Beware of Fraudulent Products Claiming to be Adderall Substitutes

Consumers are advised to be wary of products such as ADDTabz and GungHo marketed on the Internet as non-prescription or natural alternatives to the ADHD drug Adderall®. <!--more-->Web sites selling the products claim that they enhance energy, focus, and memory, without any side effects, and also claim that the products have undergone studies and clinical tests.

Food and Drug Administration (FDA) warns consumers about such health fraud scams. FDA describes health fraud as "articles of unproven effectiveness that are promoted to improve health, well being or appearance," and indicates that “Promotions for fraudulent products show up daily in newspaper and magazine ads and TV ‘infomercials.’ They accompany products sold in stores, on the Internet, and through mail-order catalogs.” FDA, in “How to Spot Health Fraud,” explains that the following signs can indicate a fraudulent product:


  • Claims that the product is a “quick fix” remedy, or that one product does it all.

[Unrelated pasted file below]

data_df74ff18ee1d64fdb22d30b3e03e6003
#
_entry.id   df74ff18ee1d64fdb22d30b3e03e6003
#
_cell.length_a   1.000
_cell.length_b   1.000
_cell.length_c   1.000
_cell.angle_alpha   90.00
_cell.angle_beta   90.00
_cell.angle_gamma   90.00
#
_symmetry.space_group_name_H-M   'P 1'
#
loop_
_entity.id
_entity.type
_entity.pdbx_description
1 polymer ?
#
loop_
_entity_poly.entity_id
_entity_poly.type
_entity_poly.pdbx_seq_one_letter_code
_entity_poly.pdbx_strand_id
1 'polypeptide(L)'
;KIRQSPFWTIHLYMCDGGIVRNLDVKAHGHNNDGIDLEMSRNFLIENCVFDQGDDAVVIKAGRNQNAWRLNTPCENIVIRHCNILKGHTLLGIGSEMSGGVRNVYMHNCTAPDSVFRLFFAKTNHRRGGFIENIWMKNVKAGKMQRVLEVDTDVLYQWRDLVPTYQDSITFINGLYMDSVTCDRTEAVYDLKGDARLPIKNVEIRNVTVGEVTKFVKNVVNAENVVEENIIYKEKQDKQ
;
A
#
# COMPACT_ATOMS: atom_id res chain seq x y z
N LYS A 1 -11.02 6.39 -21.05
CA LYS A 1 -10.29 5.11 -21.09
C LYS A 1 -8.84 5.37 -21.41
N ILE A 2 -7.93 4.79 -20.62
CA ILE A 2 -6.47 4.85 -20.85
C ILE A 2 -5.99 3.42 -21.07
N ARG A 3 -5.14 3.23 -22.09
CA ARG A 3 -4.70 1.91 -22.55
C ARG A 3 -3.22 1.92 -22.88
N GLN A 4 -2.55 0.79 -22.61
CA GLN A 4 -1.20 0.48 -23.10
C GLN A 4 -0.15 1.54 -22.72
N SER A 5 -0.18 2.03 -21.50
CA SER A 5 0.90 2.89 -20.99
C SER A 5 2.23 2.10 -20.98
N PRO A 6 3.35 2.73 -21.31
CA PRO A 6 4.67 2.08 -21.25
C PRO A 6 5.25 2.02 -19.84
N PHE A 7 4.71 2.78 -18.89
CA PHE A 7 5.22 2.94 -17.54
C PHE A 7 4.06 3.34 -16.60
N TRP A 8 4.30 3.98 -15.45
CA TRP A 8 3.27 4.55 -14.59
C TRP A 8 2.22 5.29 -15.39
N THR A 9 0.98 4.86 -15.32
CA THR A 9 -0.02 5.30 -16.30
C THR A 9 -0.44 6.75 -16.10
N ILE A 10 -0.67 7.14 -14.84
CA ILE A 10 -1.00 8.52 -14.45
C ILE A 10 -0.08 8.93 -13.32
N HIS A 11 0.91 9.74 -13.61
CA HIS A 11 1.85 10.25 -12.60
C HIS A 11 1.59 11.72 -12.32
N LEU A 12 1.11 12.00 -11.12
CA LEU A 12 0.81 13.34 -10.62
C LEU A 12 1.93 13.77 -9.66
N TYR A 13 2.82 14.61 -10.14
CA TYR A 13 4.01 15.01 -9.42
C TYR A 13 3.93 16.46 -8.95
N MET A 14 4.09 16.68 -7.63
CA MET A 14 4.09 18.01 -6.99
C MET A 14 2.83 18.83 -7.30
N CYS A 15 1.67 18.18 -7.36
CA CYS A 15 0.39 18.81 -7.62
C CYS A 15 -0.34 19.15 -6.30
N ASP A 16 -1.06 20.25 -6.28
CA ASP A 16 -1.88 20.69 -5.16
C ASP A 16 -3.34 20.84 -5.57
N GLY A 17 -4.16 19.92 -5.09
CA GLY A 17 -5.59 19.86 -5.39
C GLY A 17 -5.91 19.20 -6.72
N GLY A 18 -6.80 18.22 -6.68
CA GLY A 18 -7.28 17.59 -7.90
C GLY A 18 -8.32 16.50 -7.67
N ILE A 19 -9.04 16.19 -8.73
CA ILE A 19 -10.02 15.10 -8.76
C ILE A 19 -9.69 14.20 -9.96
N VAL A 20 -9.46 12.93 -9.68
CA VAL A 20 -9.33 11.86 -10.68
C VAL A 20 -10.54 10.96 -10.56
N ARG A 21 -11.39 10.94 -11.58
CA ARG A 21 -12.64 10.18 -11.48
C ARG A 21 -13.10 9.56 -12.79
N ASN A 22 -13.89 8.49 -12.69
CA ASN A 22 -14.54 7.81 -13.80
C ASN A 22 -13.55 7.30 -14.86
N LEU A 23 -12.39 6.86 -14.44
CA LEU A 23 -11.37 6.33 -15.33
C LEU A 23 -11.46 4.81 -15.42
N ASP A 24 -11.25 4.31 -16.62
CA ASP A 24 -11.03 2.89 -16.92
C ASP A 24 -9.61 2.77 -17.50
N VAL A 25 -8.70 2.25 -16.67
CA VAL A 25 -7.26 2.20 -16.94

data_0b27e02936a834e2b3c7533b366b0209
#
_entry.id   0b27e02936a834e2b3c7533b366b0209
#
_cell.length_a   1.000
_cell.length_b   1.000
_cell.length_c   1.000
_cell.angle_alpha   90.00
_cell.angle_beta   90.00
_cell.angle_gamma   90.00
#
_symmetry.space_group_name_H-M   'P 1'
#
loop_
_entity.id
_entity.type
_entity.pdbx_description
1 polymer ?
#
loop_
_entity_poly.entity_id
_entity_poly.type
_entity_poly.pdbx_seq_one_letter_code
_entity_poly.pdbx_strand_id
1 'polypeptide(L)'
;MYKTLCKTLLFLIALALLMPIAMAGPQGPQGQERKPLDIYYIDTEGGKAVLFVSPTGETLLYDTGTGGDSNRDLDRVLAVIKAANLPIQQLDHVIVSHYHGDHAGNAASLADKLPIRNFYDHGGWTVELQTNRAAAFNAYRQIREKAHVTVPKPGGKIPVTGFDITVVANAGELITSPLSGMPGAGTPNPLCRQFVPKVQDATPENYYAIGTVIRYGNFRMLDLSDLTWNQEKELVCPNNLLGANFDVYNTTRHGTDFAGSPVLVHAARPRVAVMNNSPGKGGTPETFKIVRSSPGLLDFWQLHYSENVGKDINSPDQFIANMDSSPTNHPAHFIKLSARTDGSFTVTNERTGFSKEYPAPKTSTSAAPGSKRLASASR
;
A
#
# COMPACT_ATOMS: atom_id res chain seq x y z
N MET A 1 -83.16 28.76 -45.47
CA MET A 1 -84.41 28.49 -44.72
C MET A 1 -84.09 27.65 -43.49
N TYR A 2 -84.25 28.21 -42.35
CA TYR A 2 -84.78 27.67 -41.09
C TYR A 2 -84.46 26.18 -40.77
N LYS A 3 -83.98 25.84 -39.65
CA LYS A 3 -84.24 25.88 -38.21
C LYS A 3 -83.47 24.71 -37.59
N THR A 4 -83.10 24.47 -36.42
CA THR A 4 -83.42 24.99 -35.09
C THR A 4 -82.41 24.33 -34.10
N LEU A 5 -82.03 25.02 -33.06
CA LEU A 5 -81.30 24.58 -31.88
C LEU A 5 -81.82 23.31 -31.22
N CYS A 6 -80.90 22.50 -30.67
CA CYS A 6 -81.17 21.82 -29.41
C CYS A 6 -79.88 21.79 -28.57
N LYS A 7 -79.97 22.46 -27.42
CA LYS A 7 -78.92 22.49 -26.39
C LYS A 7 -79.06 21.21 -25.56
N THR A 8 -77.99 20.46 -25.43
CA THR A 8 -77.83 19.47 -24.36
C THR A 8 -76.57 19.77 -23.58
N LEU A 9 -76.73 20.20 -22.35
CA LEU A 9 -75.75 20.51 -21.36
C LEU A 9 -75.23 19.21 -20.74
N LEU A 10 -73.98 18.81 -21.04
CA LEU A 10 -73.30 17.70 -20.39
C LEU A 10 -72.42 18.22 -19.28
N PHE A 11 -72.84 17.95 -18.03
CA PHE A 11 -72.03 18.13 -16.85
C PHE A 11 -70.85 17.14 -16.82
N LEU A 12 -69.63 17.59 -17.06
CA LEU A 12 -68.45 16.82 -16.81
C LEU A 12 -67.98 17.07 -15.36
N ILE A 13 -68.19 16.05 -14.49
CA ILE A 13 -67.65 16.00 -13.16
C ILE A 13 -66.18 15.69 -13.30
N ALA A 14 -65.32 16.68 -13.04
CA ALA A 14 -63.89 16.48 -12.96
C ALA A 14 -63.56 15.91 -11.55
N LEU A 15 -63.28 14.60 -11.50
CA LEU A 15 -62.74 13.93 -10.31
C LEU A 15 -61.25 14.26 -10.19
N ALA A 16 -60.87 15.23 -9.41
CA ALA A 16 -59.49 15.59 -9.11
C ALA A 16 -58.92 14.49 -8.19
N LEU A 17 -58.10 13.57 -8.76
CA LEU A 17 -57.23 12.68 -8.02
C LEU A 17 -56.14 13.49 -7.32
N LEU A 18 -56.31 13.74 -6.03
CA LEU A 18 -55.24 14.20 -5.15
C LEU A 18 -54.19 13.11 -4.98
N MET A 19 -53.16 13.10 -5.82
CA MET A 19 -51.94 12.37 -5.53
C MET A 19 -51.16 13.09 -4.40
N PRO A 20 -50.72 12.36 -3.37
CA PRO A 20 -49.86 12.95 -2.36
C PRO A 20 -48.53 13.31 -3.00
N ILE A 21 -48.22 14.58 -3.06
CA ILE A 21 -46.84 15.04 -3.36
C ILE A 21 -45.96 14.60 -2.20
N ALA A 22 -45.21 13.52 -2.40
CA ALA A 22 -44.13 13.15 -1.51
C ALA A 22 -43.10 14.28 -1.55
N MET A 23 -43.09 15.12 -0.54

• Advertising that includes personal testimonials, meaningless medical jargon, or paranoid accusations about legitimate medications or drug manufacturers.

  • Claims that the product is “natural,” “time-tested,” or a “new-found treatment.”


The Health Fraud Scams section of the FDA Web site provides several videos, tips, and additional information about how to avoid fraudulent health products.

When seeking treatment for symptoms that may be related to ADHD, or when choosing over-the-counter dietary supplements or natural remedies, consumers are advised of the following tips:


  • See your doctor if you are experiencing symptoms and believe you need treatment, such as a prescription medication. It is dangerous to try and self-diagnose or self-prescribe.

  • Seek advice from your health care providers, such as your doctor or pharmacist, when choosing an over-the-counter medication or dietary supplement.

  • ADHD medications such as Adderall and Ritalin®  are controlled substances and may only be taken under the supervision of a doctor. These drugs have a high potential for addiction, and may have side effects when not used as prescribed.

  • When choosing to fill a prescription using an online pharmacy, make sure to choose a VIPPS® (Verified Internet Pharmacy Practice SitesCM) -accredited pharmacy. The list of VIPPS pharmacies is available on the AWARXE Web site.

  • Purchasing drug products from Not Recommended Web sites puts you at risk for exposure to dangerous counterfeit drugs.


More information about safe Internet pharmacies, the dangers of counterfeit drugs, and other prescription drug safety information, is available in the Online Pharmacies section of the AWARxE Web site.